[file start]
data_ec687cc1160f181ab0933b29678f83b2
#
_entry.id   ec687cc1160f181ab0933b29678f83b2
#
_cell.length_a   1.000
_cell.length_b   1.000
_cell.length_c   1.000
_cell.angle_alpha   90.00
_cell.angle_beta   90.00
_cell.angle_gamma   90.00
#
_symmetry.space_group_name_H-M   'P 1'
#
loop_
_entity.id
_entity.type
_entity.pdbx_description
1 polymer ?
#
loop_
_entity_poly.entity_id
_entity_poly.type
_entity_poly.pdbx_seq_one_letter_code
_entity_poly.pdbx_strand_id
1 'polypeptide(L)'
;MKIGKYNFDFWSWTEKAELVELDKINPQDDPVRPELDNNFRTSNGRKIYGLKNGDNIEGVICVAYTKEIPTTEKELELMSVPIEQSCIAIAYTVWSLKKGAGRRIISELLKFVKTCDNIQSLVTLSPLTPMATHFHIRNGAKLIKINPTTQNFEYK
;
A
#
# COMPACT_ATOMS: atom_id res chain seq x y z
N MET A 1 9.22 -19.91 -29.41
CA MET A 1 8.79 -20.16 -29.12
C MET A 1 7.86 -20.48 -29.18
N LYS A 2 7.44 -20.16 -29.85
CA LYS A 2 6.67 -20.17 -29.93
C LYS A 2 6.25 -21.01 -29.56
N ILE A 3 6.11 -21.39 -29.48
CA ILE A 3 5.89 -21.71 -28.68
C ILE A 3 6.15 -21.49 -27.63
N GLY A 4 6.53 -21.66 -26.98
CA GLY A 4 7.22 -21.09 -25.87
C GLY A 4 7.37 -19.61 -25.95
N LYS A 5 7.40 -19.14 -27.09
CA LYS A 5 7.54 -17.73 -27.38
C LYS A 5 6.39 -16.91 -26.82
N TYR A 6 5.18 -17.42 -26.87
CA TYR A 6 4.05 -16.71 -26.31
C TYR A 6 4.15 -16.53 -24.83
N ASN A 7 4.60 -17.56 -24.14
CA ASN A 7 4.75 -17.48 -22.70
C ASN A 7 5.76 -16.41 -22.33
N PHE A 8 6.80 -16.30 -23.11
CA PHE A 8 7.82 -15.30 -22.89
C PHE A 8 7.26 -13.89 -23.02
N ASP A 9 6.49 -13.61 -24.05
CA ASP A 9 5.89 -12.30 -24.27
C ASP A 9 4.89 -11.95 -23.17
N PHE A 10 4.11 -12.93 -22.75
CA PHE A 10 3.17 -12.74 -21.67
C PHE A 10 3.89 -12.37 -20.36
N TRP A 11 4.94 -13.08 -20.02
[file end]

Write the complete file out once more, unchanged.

data_ec687cc1160f181ab0933b29678f83b2
#
_entry.id   ec687cc1160f181ab0933b29678f83b2
#
_cell.length_a   1.000
_cell.length_b   1.000
_cell.length_c   1.000
_cell.angle_alpha   90.00
_cell.angle_beta   90.00
_cell.angle_gamma   90.00
#
_symmetry.space_group_name_H-M   'P 1'
#
loop_
_entity.id
_entity.type
_entity.pdbx_description
1 polymer ?
#
loop_
_entity_poly.entity_id
_entity_poly.type
_entity_poly.pdbx_seq_one_letter_code
_entity_poly.pdbx_strand_id
1 'polypeptide(L)'
;MKIGKYNFDFWSWTEKAELVELDKINPQDDPVRPELDNNFRTSNGRKIYGLKNGDNIEGVICVAYTKEIPTTEKELELMSVPIEQSCIAIAYTVWSLKKGAGRRIISELLKFVKTCDNIQSLVTLSPLTPMATHFHIRNGAKLIKINPTTQNFEYK
;
A
#
# COMPACT_ATOMS: atom_id res chain seq x y z
N MET A 1 9.22 -19.91 -29.41
CA MET A 1 8.79 -20.16 -29.12
C MET A 1 7.86 -20.48 -29.18
N LYS A 2 7.44 -20.16 -29.85
CA LYS A 2 6.67 -20.17 -29.93
C LYS A 2 6.25 -21.01 -29.56
N ILE A 3 6.11 -21.39 -29.48
CA ILE A 3 5.89 -21.71 -28.68
C ILE A 3 6.15 -21.49 -27.63
N GLY A 4 6.53 -21.66 -26.98
CA GLY A 4 7.22 -21.09 -25.87
C GLY A 4 7.37 -19.61 -25.95
N LYS A 5 7.40 -19.14 -27.09
CA LYS A 5 7.54 -17.73 -27.38
C LYS A 5 6.39 -16.91 -26.82
N TYR A 6 5.18 -17.42 -26.87
CA TYR A 6 4.05 -16.71 -26.31
C TYR A 6 4.15 -16.53 -24.83
N ASN A 7 4.60 -17.56 -24.14
CA ASN A 7 4.75 -17.48 -22.70
C ASN A 7 5.76 -16.41 -22.33
N PHE A 8 6.80 -16.30 -23.11
CA PHE A 8 7.82 -15.30 -22.89
C PHE A 8 7.26 -13.89 -23.02
N ASP A 9 6.49 -13.61 -24.05
CA ASP A 9 5.89 -12.30 -24.27
C ASP A 9 4.89 -11.95 -23.17
N PHE A 10 4.11 -12.93 -22.75
CA PHE A 10 3.17 -12.74 -21.67
C PHE A 10 3.89 -12.37 -20.36
N TRP A 11 4.94 -13.08 -20.02